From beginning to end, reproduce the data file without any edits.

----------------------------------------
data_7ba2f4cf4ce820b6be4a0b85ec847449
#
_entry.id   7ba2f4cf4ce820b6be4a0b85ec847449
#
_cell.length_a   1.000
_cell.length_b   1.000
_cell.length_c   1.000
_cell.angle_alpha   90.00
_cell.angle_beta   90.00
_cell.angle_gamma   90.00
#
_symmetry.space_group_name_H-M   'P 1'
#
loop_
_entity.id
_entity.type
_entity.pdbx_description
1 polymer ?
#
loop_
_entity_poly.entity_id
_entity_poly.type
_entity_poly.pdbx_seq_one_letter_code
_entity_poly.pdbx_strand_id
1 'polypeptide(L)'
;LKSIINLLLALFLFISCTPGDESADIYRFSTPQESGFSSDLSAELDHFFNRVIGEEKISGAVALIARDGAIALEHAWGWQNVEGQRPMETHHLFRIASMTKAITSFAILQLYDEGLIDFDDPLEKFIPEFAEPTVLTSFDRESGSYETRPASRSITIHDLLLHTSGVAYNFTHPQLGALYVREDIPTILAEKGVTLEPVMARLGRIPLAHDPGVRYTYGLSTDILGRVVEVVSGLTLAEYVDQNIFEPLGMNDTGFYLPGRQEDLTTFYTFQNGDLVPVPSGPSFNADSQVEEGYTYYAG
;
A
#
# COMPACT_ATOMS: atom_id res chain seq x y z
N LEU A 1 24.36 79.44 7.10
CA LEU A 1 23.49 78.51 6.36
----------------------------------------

data_7ba2f4cf4ce820b6be4a0b85ec847449
#
_entry.id   7ba2f4cf4ce820b6be4a0b85ec847449
#
_cell.length_a   1.000
_cell.length_b   1.000
_cell.length_c   1.000
_cell.angle_alpha   90.00
_cell.angle_beta   90.00
_cell.angle_gamma   90.00
#
_symmetry.space_group_name_H-M   'P 1'
#
loop_
_entity.id
_entity.type
_entity.pdbx_description
1 polymer ?
#
loop_
_entity_poly.entity_id
_entity_poly.type
_entity_poly.pdbx_seq_one_letter_code
_entity_poly.pdbx_strand_id
1 'polypeptide(L)'
;LKSIINLLLALFLFISCTPGDESADIYRFSTPQESGFSSDLSAELDHFFNRVIGEEKISGAVALIARDGAIALEHAWGWQNVEGQRPMETHHLFRIASMTKAITSFAILQLYDEGLIDFDDPLEKFIPEFAEPTVLTSFDRESGSYETRPASRSITIHDLLLHTSGVAYNFTHPQLGALYVREDIPTILAEKGVTLEPVMARLGRIPLAHDPGVRYTYGLSTDILGRVVEVVSGLTLAEYVDQNIFEPLGMNDTGFYLPGRQEDLTTFYTFQNGDLVPVPSGPSFNADSQVEEGYTYYAG
;
A
#
# COMPACT_ATOMS: atom_id res chain seq x y z
N LEU A 1 24.36 79.44 7.10
CA LEU A 1 23.49 78.51 6.36